New Drug Takes Years, Millions of Dollars to Develop – Gamaniel
Prof. Karniyus Gamaniel, director general, National Institute of Pharmaceutical Research and Development (NIPRD) has said that the production of a new medicine usually gulps about $802 million and often takes between 10 and 15 years to develop.
Gamaniel made this disclosure while delivering the keynote address for the 15th Annual National Conference and Scientific Meeting of the Nigeria Association of Pharmacists in Academia (NAPA), held recently at the Sickle Cell Centre, Idi-Araba, Lagos, noting that pharmacists should invest more in research and development (R & D).
“The drug discovery and development process is not an easy one. It takes 10 to 15 years and $802 million to develop one new medicine. Let us think about how to develop our products locally and present to the authorities,” he declared.
Buttressing his point, Gamaniel said: “For instance, South Korea and Malaysia were once on the same level with Nigeria. Now they have left us behind. Today, the two countries have advanced far in R & D.”
The NIPRD boss noted that Nigeria has great potential to surpass these other countries, considering the successes recorded through previous laudable initiatives, such as Operation Feed the Nation (OFN), Green Revolution, Vision 2020, universities of technology and the recent trend – Economic Recovery and Growth Plan (ERGP).
“Why then are we not succeeding?” he asked. “It could only mean one thing – something is wrong! Today, we see the Association for Good Clinical Practice in Nigeria (AGCPN) lamenting about the high cost of drugs and scarcity of raw materials for pharma production in the country,” he noted.
Gamaniel, a renowned professor of Pharmacology with three United States patents in Phytomedicines, said that Nigeria as a nation can borrow a leaf from the ‘Malaysian concept.’
Explaining further, the professor recalled the case of Idris Jala, a Harvard University graduate, who was recalled from Shell Oil by the Malaysian president to salvage his country during the 2009 economic depression.
According Gamaniel, in accepting the offer, Jala was given a free hand to pick his team. Rather than adopt the conventional Broad Way policy (which entails external borrowing and bringing in foreign experts), he opted for the Narrow Way (which frowns at external interference and encourages use of local raw materials). Secondly, he selected a team comprising innovators, entrepreneurs, researchers, marketers and a host of others whom he locked away in a standard laboratory for six weeks until a blueprint for the economic recovery was drawn up.
“This was how the Malaysian palm was revived and the government is still enjoying the royalties. I believe we can borrow a leaf from such initiative. This should be the focus of NAPA too,” he said.
As a way out, the NIPRID boss recommended that the Nigerian pharmaceutical sector should look beyond production of dosage form of new drugs, while also sourcing raw materials locally and going into production of more APIs, at least, for antimalarial.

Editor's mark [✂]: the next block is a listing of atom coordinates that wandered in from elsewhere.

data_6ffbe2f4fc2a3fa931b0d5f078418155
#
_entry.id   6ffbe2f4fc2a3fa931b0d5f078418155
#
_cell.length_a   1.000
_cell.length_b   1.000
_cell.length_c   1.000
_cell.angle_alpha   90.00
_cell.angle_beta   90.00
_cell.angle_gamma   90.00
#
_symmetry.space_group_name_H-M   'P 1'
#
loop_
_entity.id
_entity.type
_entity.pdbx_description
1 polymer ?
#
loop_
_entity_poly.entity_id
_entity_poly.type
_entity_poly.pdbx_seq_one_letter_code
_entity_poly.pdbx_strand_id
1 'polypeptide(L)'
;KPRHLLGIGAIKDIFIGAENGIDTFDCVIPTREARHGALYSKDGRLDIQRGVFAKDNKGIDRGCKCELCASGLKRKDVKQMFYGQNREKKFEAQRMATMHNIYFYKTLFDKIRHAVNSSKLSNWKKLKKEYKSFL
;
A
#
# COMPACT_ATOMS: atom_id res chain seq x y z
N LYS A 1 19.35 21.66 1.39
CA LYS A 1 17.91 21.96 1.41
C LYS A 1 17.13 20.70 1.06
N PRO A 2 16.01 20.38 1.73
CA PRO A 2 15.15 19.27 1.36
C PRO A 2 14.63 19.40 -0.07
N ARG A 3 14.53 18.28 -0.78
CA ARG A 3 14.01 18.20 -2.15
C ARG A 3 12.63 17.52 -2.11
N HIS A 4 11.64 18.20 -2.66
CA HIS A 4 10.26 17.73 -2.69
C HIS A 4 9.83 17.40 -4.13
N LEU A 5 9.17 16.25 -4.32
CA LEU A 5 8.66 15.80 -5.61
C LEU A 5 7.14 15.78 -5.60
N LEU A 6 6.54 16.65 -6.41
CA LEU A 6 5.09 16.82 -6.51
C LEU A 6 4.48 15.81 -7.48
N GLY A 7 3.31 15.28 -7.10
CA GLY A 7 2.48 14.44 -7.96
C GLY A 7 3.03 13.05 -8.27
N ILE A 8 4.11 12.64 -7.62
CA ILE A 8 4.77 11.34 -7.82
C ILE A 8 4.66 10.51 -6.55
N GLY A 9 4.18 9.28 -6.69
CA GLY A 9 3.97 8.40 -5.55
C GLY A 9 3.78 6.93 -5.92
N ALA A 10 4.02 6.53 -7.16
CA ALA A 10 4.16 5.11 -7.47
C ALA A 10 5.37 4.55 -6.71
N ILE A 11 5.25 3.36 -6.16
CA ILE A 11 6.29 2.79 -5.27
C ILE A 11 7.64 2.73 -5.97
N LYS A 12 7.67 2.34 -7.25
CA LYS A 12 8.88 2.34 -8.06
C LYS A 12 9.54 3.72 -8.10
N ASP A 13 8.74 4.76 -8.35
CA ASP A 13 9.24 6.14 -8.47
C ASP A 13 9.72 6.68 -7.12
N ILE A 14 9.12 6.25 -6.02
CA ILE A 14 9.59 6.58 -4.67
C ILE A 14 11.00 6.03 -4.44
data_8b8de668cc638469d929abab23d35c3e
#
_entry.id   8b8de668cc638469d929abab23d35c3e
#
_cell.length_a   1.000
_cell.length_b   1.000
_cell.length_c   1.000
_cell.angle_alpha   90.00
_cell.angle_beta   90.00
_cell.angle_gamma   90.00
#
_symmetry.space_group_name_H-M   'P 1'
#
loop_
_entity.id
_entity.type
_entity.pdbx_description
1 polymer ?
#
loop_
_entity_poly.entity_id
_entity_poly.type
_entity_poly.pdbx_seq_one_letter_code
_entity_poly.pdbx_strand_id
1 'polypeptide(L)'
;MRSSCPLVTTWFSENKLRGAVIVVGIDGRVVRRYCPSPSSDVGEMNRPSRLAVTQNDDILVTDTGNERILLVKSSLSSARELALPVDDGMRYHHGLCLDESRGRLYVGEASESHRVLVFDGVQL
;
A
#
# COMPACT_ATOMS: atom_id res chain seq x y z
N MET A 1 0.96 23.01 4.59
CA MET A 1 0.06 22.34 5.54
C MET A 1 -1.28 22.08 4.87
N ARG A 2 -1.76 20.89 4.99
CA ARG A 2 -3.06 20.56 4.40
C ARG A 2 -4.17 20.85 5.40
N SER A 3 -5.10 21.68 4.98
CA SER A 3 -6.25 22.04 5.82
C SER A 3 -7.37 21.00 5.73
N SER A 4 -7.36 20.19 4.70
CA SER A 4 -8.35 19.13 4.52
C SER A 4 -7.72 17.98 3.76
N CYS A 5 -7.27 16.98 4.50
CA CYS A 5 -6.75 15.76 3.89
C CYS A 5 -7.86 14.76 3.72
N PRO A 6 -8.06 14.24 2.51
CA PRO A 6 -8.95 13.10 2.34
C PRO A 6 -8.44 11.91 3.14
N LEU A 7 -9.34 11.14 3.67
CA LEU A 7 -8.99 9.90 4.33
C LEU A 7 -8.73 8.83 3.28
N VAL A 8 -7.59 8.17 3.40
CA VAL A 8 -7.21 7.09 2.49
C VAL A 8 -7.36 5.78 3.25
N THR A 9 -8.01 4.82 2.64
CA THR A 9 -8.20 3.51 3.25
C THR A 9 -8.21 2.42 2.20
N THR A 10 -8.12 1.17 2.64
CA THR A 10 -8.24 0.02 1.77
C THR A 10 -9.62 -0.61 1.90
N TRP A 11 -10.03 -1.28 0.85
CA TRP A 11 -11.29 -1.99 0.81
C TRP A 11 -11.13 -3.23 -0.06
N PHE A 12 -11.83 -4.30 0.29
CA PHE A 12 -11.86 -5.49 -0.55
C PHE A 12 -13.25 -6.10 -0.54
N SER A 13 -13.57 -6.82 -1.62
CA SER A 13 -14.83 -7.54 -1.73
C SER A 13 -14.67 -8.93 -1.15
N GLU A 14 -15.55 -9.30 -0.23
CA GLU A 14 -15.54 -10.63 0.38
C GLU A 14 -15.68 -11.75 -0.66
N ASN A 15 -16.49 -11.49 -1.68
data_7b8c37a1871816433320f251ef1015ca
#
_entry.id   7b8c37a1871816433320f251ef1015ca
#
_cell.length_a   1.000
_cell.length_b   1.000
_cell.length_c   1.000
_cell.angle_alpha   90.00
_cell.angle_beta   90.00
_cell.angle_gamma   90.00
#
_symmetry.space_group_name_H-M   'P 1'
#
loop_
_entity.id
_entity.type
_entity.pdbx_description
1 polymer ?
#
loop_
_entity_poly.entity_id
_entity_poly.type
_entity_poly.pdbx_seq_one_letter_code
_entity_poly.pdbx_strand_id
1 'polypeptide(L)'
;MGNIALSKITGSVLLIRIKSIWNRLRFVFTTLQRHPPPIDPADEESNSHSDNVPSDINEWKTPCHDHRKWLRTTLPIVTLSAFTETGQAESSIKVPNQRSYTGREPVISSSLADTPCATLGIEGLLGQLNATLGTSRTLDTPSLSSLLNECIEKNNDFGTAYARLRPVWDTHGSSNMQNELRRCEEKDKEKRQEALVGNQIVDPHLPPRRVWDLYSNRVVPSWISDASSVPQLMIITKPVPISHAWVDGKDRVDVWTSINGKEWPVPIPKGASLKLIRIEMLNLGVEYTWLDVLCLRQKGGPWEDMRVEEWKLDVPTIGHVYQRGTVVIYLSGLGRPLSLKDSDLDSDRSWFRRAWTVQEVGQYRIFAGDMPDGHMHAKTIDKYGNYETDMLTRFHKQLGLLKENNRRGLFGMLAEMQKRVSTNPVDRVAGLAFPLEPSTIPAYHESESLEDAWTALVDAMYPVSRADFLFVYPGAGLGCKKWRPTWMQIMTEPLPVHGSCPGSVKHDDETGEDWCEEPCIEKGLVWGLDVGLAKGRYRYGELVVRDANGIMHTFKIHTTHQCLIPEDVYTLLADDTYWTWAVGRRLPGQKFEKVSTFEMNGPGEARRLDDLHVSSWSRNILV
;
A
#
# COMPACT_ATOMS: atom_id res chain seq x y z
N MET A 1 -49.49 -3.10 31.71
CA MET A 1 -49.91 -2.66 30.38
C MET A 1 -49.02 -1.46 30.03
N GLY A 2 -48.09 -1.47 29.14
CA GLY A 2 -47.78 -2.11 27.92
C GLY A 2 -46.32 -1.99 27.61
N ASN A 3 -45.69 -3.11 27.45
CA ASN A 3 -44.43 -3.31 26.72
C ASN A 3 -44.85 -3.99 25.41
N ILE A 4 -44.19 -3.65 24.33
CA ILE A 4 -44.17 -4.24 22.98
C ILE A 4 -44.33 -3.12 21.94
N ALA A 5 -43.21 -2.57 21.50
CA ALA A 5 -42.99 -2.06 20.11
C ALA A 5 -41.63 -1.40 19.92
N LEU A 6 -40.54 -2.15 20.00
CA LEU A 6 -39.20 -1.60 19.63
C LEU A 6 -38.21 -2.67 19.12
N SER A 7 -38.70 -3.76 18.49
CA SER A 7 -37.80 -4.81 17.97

Professor S.R.A Akinbo, deputy provost, College Of Medicine, University of Lagos (CMUL), in his remarks agreed with Prof. Gamaniel’s proposition, disclosing that there was a time Asian academics and researchers used to visit Nigeria to look at the nation’s journals and publications.
“Subsequently, they would go back, replicate the ideas and patent them. We don’t want that anymore. People tend to use the term ‘publish or perish’ to encourage researchers. In our case, we have to ‘publish and flourish.’ That should be our focal point,” he canvassed.
Calling for collaboration, Prof. Boladale Silva, chairman of the occasion, said putting heads together is the key to getting to the destination.
This was also corroborated by Sir Ifeanyi Atueyi, vice president, Nigeria Academy of Pharmacy (NAPharm), who said the academy was pleased to be part of NAPA initiative.
Atueyi recalled that NAPharm held an inter-collaborative discussion early this year at the UNILAG conference hall, with about eight professional health bodies in attendance.
“That meeting was as a result of the NAPPSA conference held in Las Vegas to promote collaboration among healthcare professionals. In all of these, the patient is the ultimate beneficiary. After all, any of us can become a patient at any time,” he stated.
In attendance at the event were Dr. John Ayorinde, NAPA national chairman; Prof. Mbang Femi-Oyewo, dean, Faculty of Pharmacy, Olabisi Onabanjo University (OOU); Prof. Bolajoko Aina, dean, Faculty of Pharmacy, UNILAG; Prof. J. D. Adeyemi, dean, representative of UNILAG vice chancellor; Pharm. Gbolagade Iyiola, national secretary, Pharmaceutical Society of Nigeria (PSN) and Prof. Olukemi Odukoya, former dean, Faculty of Pharmacy, UNILAG.
Others were Dr. Arinola Joda, PSN national publicity secretary; Prof. Oluwatoyin Odeku, dean, Faculty of Pharmacy, University of Ibadan (UI) and Pharm. Oluwatosin Adeyemi, academic staff, UNILAG faculty of pharmacy.